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Eisen v. Venulum Ltd.

United States District Court, W.D. New York

March 27, 2017

BERNARD M. EISEN, Plaintiff,
v.
VENULUM LTD., GILES CADMAN, individually, MARK TROTTER, individually, and PHILLIP SERRIEN, individually, Defendants.

          DECISION AND ORDER

          Elizabeth A. Wolford, United States District Judge

         I. Introduction

         Bernard M. Eisen ("Plaintiff), a citizen and resident of New York, filed this action on June 8, 2016, claiming violations of both the Securities Act of 1933 ("the '33 Act") and the Securities Act of 1934 ("the '34 Act"), and related state-law claims of unconscionability, fraud, civil conspiracy, and intentional infliction of emotional distress. (Dkt. 1). Plaintiffs claims arise out of Plaintiffs investment with Venulum Ltd. ("Venulum"), and involve actions by Venulum's principal, Giles Cadman ("Cadman"), and two Venulum employees, Mark Trotter ("Trotter"), and Phillip Serrien ("Serrien") (together "Defendants"). (Id.). Venulum Ltd. is a corporation incorporated in the British Virgin Islands ("BVI"), with its principal place of business in Toronto, Canada. (Id. at 1). Cadman resides in the United Kingdom. (Id. at 2). Trotter and Serrien reside in Canada. (Id.).

         Before the Court is Defendants' motion to compel arbitration. (Dkt. 7). The Court received briefing from the parties, heard oral arguments, and received supplemental briefing following oral argument. (Dkt. 7; Dkt. 11; Dkt. 13; Dkt. 18; Dkt. 20; Dkt. 21; Dkt. 22). Because the arbitration provisions are substantively unconscionable and would require Plaintiff to forego his rights and remedies under the applicable securities laws of the United States, the motion to compel arbitration is denied.

         II. Factual Background[1]

         A. The First Contract

         Plaintiff first invested with Venulum in 2007, after repeated phone calls from Defendant Serrien to Plaintiffs home in Williamsville, New York. (Dkt. 1 at 3-4). Serrien was soliciting investments in wine, in which, according to Serrien, Venulum "possessed a high degree of experience and sophistication." (Id. at 3). Serrien promised Plaintiff an 8% return on his investment. (Id.). After an initial agreement via phone to invest $1, 000 in 2007, Plaintiff made a number of additional investments with Venulum. (Id. at 4). Plaintiff alleges he was not provided sufficient documentation to piece together the fair market value of his account, the true nature of his investment, or the criteria Venulum used to evaluate the suitability of possible investments, all violations of federal securities laws. (Id. at 4-5).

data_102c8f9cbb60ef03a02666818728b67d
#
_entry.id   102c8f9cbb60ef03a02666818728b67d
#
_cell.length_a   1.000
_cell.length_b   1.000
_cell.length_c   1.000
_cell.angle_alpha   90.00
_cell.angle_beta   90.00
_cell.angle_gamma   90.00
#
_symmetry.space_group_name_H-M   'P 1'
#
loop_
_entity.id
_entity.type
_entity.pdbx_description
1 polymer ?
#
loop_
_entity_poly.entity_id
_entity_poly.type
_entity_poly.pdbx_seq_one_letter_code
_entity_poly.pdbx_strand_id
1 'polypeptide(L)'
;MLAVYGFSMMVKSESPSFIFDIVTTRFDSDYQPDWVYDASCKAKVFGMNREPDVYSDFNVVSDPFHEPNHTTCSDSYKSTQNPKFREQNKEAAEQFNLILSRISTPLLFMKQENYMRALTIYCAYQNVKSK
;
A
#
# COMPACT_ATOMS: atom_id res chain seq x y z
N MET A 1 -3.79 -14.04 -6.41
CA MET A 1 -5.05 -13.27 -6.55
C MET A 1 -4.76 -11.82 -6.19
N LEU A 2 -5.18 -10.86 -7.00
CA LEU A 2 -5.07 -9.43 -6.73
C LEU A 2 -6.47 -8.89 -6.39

On October 7, 2008, Plaintiff entered into a wine purchase contract with Venulum (the "First Contract")- (Id. at 5). The First Contract contained an arbitration clause which required that any dispute arising under the contract be:

referred to binding arbitration in the British Virgin Islands applying British Virgin Islands law: Such arbitration shall be before one arbitrator appointed by [Plaintiff], one arbitrator appointed by Venulum Ltd. and one arbitrator appointed by such two arbitrators, if either or both of them considers it appropriate: The Arbitrators' costs will be borne equally by [Plaintiff] and Venulum Ltd.: The arbitration shall take place in accordance with the Rules of the International Chamber of Commerce.
If the claim to be arbitrated is a claim by [Plaintiff], then unless [Plaintiffs] arbitrator is appointed within six months of the dispute arising, such claim shall be deemed to be absolutely released, waived and barred and Venulum shall be discharged from all liability.

(Dkt. 1-2 at 5).

         "Between October 7, 2008, and March 16, 2010, Plaintiff invested approximately $122, 480.64 under the [First Contract]." (Dkt. 1 at 6). Serrien represented to Plaintiff that Plaintiff could liquidate his holdings at any time with 10-days' notice. (Id. at 4).

         B. The Second Contract